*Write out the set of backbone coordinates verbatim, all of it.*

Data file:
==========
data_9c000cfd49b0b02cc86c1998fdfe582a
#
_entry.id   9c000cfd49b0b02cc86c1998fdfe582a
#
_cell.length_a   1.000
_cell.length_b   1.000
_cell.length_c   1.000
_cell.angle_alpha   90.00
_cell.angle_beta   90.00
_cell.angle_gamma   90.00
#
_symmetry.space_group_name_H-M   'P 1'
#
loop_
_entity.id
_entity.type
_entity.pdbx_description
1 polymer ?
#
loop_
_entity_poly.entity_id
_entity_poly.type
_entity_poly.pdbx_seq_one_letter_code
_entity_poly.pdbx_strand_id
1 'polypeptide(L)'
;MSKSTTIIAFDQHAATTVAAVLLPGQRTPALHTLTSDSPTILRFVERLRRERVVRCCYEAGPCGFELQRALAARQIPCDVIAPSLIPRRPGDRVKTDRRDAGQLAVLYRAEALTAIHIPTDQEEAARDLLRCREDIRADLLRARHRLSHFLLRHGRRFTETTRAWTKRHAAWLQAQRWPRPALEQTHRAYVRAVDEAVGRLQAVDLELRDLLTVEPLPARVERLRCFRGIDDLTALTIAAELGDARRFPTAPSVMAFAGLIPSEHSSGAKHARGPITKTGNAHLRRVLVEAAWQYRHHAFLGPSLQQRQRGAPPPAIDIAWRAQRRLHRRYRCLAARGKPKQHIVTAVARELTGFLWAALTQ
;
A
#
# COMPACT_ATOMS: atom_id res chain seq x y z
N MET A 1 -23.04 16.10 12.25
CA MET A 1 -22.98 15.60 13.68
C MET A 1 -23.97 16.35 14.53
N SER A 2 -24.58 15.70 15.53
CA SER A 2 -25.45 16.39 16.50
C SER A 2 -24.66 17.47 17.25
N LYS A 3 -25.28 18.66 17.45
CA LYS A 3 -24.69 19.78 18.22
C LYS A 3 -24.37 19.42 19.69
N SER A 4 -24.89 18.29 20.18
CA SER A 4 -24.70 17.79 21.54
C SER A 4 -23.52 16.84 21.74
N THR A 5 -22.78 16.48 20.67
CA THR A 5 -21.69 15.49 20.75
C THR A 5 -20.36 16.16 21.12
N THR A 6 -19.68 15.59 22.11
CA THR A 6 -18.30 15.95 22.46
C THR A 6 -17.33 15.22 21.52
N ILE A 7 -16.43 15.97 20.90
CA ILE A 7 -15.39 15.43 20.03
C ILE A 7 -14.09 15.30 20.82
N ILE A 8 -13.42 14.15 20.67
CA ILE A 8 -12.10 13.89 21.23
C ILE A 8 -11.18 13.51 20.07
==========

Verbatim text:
data_9c000cfd49b0b02cc86c1998fdfe582a
#
_entry.id   9c000cfd49b0b02cc86c1998fdfe582a
#
_cell.length_a   1.000
_cell.length_b   1.000
_cell.length_c   1.000
_cell.angle_alpha   90.00
_cell.angle_beta   90.00
_cell.angle_gamma   90.00
#
_symmetry.space_group_name_H-M   'P 1'
#
loop_
_entity.id
_entity.type
_entity.pdbx_description
1 polymer ?
#
loop_
_entity_poly.entity_id
_entity_poly.type
_entity_poly.pdbx_seq_one_letter_code
_entity_poly.pdbx_strand_id
1 'polypeptide(L)'
;MSKSTTIIAFDQHAATTVAAVLLPGQRTPALHTLTSDSPTILRFVERLRRERVVRCCYEAGPCGFELQRALAARQIPCDVIAPSLIPRRPGDRVKTDRRDAGQLAVLYRAEALTAIHIPTDQEEAARDLLRCREDIRADLLRARHRLSHFLLRHGRRFTETTRAWTKRHAAWLQAQRWPRPALEQTHRAYVRAVDEAVGRLQAVDLELRDLLTVEPLPARVERLRCFRGIDDLTALTIAAELGDARRFPTAPSVMAFAGLIPSEHSSGAKHARGPITKTGNAHLRRVLVEAAWQYRHHAFLGPSLQQRQRGAPPPAIDIAWRAQRRLHRRYRCLAARGKPKQHIVTAVARELTGFLWAALTQ
;
A
#
# COMPACT_ATOMS: atom_id res chain seq x y z
N MET A 1 -23.04 16.10 12.25
CA MET A 1 -22.98 15.60 13.68
C MET A 1 -23.97 16.35 14.53
N SER A 2 -24.58 15.70 15.53
CA SER A 2 -25.45 16.39 16.50
C SER A 2 -24.66 17.47 17.25
N LYS A 3 -25.28 18.66 17.45
CA LYS A 3 -24.69 19.78 18.22
C LYS A 3 -24.37 19.42 19.69
N SER A 4 -24.89 18.29 20.18
CA SER A 4 -24.70 17.79 21.54
C SER A 4 -23.52 16.84 21.74
N THR A 5 -22.78 16.48 20.67
CA THR A 5 -21.69 15.49 20.75
C THR A 5 -20.36 16.16 21.12
N THR A 6 -19.68 15.59 22.11
CA THR A 6 -18.30 15.95 22.46
C THR A 6 -17.33 15.22 21.52
N ILE A 7 -16.43 15.97 20.90
CA ILE A 7 -15.39 15.43 20.03
C ILE A 7 -14.09 15.30 20.82
N ILE A 8 -13.42 14.15 20.67
CA ILE A 8 -12.10 13.89 21.23
C ILE A 8 -11.18 13.51 20.07